“Behold the Earth” is a documentary that explores Americans’ estrangement to the outdoors and encourages churches to be better stewards of the environment.
Released Oct. 2, the David Conover-directed movie features conversations with scientists E.O. Wilson, Cal DeWitt and Theo Colborn, along with Creation Care activists.
“Behold The Earth” uses scriptures to engage the scientists in the film who discuss everything from God’s designed purpose for the Earth to weather trends and natural disasters.
The film, conceived and directed by Conover, was a 12-year endeavor that began with his desire to immerse his children in understanding humanity’s relationship with nature.
Below is an edited transcript of The Christian Post’s interview with Conover where he shares what he discovered while on his 12-year endeavor to make “Behold the Earth.”
CP: Can you tell us about “Behold the Earth” and why you wanted to share this message with Christians?
Conover: There are plenty of films about people’s destructive impact in the outdoors. But before starting this film, I hadn’t heard much about the Creation Care movement within Christianity, about the good work of people like Cal DeWitt, Ben Lowe, or Corina Newsome.
I hadn’t appreciated their understanding of the word “behold” or the Bible’s strong encouragement to be stewards, starting right there on Page 2 (Genesis 2:15): “The Lord God took the man and put him in the garden to till it and to keep it.” I wanted to make a well-shot film with these people — and others like Pulitzer Prize-winning scientist E.O. Wilson — who notice and care about this amazing and beautiful Creation.
The film also contains forgotten tunes from the days of the Great Revival when people sang together outdoors in large groups, adapted for banjo and fiddle by the Grammy Award-winning musicians in the film. This music is joyful, sung with gratitude, and with a recognition of realities much larger than ourselves.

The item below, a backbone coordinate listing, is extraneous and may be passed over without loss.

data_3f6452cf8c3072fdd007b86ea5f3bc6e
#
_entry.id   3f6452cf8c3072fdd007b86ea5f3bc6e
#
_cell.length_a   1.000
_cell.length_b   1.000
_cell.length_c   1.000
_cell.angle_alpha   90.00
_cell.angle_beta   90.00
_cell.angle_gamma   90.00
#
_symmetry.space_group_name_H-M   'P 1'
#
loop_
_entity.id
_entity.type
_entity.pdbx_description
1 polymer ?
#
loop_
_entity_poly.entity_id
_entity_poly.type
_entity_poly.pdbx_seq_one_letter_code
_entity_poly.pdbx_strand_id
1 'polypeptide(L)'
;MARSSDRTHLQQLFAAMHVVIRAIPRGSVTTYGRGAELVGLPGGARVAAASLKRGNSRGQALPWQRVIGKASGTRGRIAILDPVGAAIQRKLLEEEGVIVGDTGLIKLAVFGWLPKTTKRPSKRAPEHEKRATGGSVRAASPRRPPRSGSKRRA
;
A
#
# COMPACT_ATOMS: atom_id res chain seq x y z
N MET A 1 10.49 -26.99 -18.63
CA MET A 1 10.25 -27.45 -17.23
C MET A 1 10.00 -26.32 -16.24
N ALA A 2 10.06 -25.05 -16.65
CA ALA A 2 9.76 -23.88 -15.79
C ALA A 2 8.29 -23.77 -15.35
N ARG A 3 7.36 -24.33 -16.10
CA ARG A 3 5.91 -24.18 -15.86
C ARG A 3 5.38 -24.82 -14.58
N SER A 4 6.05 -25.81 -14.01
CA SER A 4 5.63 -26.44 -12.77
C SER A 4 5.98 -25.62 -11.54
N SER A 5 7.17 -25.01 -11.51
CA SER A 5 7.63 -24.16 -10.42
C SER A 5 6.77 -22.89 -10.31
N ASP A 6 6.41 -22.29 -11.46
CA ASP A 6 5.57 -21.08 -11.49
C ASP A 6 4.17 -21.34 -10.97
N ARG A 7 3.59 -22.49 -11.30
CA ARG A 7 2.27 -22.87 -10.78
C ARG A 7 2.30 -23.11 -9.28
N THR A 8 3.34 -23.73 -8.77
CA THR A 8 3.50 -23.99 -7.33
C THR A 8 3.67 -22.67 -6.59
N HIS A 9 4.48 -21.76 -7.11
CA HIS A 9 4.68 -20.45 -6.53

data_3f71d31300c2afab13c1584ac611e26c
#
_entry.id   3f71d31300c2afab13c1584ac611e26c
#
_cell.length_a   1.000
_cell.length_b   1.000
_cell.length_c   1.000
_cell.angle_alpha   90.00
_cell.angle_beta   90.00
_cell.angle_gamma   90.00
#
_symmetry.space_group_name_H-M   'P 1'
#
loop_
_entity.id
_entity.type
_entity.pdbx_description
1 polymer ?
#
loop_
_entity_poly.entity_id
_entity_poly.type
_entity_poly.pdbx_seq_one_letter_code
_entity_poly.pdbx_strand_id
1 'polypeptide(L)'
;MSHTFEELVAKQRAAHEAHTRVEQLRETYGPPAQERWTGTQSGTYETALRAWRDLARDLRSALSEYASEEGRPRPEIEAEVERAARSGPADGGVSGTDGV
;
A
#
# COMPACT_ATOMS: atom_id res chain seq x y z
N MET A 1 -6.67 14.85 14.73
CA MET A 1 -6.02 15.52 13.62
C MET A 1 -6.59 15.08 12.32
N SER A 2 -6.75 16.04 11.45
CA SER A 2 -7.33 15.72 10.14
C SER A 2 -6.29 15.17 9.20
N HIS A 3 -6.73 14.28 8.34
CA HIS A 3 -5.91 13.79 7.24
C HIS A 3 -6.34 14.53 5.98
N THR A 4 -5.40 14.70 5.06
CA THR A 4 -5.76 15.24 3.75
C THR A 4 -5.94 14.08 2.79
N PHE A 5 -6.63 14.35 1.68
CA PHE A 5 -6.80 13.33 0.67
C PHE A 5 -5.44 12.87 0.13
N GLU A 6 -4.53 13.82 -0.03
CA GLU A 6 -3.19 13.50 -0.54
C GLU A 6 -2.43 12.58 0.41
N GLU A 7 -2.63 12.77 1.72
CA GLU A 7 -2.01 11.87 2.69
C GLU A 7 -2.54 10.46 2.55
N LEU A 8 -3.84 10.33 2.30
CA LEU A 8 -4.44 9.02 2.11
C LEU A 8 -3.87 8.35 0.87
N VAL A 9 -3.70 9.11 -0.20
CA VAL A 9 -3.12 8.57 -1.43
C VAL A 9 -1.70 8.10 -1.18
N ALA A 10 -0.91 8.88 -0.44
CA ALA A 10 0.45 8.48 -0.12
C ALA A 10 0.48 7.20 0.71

CP: Why is it important for science and religion to coexist?
Conover: The people I talked with in the film might answer this question in a variety of ways, but the commonalities are that religion and science are two of the most powerful realms of knowing and understanding our world in America today.
Our woods and waters and prairies are changing very fast. It’s not the same environment any of us older than 50 grew up in. Ben Lowe, who’s featured in the film, is the founder of Young Evangelicals for Climate Action and at age 30, he’s a lot younger than I am. He puts it simply: When it comes to caring for Creation … “I can’t practice this virtue (as part of his religious life) without skill (what science is telling him about the climate).”
CP: As technology advances do you think it’s hindering people from “beholding” the beauty of God’s Creation?
Conover: Technology has a certain beauty to it, I admit. I make movies. But there’s so much more enduring beauty slowly unfolding outdoors. Our movies and technology are just the “smoke and mirrors,” so to speak. They depend on the real “fire” burning out there — the range of life and landscapes, and day and night, and autumn and spring that is the Creation.
Corina Newsome is a 26-year-old African-American in the film and an animal ambassador at the Nashville Zoo. She describes her beholding of Creation: “as I looked closer I didn’t see less of God, I saw more of God.” I read somewhere that an average person looks at his or her smartphone at least 80 times a day. That’s 80 times each day that we’re looking away from what’s out there. I get very uneasy when I’m living too much in these screen rectangles, while the world is “happening” all around me.
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Source: Christian Post